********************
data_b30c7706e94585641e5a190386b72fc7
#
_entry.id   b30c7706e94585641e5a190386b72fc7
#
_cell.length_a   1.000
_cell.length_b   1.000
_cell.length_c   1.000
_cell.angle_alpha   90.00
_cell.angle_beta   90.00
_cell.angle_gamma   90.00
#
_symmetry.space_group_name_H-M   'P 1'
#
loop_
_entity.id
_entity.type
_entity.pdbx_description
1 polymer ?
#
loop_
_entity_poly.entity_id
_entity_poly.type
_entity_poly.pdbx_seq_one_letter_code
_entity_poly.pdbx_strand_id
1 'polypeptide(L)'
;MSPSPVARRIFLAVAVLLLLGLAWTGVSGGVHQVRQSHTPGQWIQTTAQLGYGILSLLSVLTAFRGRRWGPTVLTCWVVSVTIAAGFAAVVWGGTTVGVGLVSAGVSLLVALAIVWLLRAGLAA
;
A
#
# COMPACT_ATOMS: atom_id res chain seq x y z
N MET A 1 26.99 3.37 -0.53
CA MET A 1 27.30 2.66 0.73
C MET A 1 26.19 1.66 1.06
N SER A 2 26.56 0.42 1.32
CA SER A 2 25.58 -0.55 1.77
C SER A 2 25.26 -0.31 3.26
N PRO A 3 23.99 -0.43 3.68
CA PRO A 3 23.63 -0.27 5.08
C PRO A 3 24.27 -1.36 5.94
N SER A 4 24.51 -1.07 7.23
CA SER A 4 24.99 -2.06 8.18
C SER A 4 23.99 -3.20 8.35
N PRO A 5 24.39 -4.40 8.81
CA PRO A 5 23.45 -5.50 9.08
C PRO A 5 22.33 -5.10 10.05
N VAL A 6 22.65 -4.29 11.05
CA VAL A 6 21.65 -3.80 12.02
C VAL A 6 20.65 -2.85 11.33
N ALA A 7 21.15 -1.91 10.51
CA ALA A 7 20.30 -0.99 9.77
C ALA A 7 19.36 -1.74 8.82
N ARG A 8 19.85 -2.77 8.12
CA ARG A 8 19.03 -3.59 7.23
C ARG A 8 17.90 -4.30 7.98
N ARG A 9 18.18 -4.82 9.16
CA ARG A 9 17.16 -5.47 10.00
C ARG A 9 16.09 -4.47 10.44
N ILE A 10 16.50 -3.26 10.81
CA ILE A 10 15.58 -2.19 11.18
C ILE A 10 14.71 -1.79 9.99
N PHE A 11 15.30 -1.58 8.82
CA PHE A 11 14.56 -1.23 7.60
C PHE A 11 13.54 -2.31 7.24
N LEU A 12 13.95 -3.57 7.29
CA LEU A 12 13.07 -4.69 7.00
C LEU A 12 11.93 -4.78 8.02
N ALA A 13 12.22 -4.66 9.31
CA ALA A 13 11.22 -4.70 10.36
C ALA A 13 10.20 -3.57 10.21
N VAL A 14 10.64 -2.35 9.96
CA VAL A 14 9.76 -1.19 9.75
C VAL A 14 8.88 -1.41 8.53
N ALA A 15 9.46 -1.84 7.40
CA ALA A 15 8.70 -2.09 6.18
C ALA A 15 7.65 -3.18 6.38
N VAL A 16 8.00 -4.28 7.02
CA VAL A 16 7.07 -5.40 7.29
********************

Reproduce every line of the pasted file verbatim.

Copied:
data_b30c7706e94585641e5a190386b72fc7
#
_entry.id   b30c7706e94585641e5a190386b72fc7
#
_cell.length_a   1.000
_cell.length_b   1.000
_cell.length_c   1.000
_cell.angle_alpha   90.00
_cell.angle_beta   90.00
_cell.angle_gamma   90.00
#
_symmetry.space_group_name_H-M   'P 1'
#
loop_
_entity.id
_entity.type
_entity.pdbx_description
1 polymer ?
#
loop_
_entity_poly.entity_id
_entity_poly.type
_entity_poly.pdbx_seq_one_letter_code
_entity_poly.pdbx_strand_id
1 'polypeptide(L)'
;MSPSPVARRIFLAVAVLLLLGLAWTGVSGGVHQVRQSHTPGQWIQTTAQLGYGILSLLSVLTAFRGRRWGPTVLTCWVVSVTIAAGFAAVVWGGTTVGVGLVSAGVSLLVALAIVWLLRAGLAA
;
A
#
# COMPACT_ATOMS: atom_id res chain seq x y z
N MET A 1 26.99 3.37 -0.53
CA MET A 1 27.30 2.66 0.73
C MET A 1 26.19 1.66 1.06
N SER A 2 26.56 0.42 1.32
CA SER A 2 25.58 -0.55 1.77
C SER A 2 25.26 -0.31 3.26
N PRO A 3 23.99 -0.43 3.68
CA PRO A 3 23.63 -0.27 5.08
C PRO A 3 24.27 -1.36 5.94
N SER A 4 24.51 -1.07 7.23
CA SER A 4 24.99 -2.06 8.18
C SER A 4 23.99 -3.20 8.35
N PRO A 5 24.39 -4.40 8.81
CA PRO A 5 23.45 -5.50 9.08
C PRO A 5 22.33 -5.10 10.05
N VAL A 6 22.65 -4.29 11.05
CA VAL A 6 21.65 -3.80 12.02
C VAL A 6 20.65 -2.85 11.33
N ALA A 7 21.15 -1.91 10.51
CA ALA A 7 20.30 -0.99 9.77
C ALA A 7 19.36 -1.74 8.82
N ARG A 8 19.85 -2.77 8.12
CA ARG A 8 19.03 -3.59 7.23
C ARG A 8 17.90 -4.30 7.98
N ARG A 9 18.18 -4.82 9.16
CA ARG A 9 17.16 -5.47 10.00
C ARG A 9 16.09 -4.47 10.44
N ILE A 10 16.50 -3.26 10.81
CA ILE A 10 15.58 -2.19 11.18
C ILE A 10 14.71 -1.79 9.99
N PHE A 11 15.30 -1.58 8.82
CA PHE A 11 14.56 -1.23 7.60
C PHE A 11 13.54 -2.31 7.24
N LEU A 12 13.95 -3.57 7.29
CA LEU A 12 13.07 -4.69 7.00
C LEU A 12 11.93 -4.78 8.02
N ALA A 13 12.22 -4.66 9.31
CA ALA A 13 11.22 -4.70 10.36
C ALA A 13 10.20 -3.57 10.21
N VAL A 14 10.64 -2.35 9.96
CA VAL A 14 9.76 -1.19 9.75
C VAL A 14 8.88 -1.41 8.53
N ALA A 15 9.46 -1.84 7.40
CA ALA A 15 8.70 -2.09 6.18
C ALA A 15 7.65 -3.18 6.38
N VAL A 16 8.00 -4.28 7.02
CA VAL A 16 7.07 -5.40 7.29